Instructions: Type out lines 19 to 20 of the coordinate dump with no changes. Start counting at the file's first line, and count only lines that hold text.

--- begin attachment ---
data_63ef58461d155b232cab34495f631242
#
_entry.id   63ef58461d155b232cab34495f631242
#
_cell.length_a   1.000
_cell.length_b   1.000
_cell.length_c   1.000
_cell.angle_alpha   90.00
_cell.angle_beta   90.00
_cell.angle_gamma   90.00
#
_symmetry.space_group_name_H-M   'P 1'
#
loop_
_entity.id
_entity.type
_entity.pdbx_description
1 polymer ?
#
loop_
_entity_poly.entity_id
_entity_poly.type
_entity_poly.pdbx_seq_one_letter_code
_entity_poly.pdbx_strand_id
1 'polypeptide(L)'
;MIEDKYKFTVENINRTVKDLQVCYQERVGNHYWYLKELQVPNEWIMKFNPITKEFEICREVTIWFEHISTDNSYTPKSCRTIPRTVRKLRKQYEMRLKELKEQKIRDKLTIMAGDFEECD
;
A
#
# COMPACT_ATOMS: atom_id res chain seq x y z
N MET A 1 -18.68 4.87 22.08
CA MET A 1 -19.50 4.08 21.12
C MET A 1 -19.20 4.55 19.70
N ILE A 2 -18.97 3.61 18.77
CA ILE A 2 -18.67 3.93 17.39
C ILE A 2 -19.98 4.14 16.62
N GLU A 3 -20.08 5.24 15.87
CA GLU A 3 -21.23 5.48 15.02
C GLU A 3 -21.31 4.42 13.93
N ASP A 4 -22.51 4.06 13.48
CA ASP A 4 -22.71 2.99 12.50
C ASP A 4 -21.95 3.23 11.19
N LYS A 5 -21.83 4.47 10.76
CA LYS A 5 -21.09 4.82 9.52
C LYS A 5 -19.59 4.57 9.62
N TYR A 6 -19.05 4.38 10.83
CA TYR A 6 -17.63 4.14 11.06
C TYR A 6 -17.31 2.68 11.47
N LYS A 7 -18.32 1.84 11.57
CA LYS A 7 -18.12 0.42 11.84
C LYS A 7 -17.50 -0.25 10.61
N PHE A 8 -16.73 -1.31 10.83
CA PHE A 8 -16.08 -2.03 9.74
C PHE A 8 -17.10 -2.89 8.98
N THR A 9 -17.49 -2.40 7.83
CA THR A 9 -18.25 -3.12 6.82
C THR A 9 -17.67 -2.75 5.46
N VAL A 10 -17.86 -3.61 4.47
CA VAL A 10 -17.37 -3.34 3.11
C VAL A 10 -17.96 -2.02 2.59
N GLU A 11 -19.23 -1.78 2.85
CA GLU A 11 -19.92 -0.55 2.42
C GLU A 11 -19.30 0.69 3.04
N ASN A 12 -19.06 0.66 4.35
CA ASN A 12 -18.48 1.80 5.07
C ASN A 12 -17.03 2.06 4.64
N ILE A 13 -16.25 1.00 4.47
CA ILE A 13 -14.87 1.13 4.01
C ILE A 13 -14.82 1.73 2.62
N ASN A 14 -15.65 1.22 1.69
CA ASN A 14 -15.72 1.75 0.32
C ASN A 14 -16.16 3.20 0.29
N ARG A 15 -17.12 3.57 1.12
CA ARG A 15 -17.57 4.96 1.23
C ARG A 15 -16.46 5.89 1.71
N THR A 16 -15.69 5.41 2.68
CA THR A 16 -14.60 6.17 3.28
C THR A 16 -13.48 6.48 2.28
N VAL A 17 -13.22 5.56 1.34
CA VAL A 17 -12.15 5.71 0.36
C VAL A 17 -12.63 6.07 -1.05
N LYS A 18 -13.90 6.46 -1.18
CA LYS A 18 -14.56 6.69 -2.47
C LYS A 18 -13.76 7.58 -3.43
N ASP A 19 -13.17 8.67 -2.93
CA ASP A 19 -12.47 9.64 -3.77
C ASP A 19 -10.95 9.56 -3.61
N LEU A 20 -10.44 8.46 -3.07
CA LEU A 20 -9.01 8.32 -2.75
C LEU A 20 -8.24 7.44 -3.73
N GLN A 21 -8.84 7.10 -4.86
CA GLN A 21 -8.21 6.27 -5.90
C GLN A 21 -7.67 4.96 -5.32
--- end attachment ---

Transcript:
#
loop_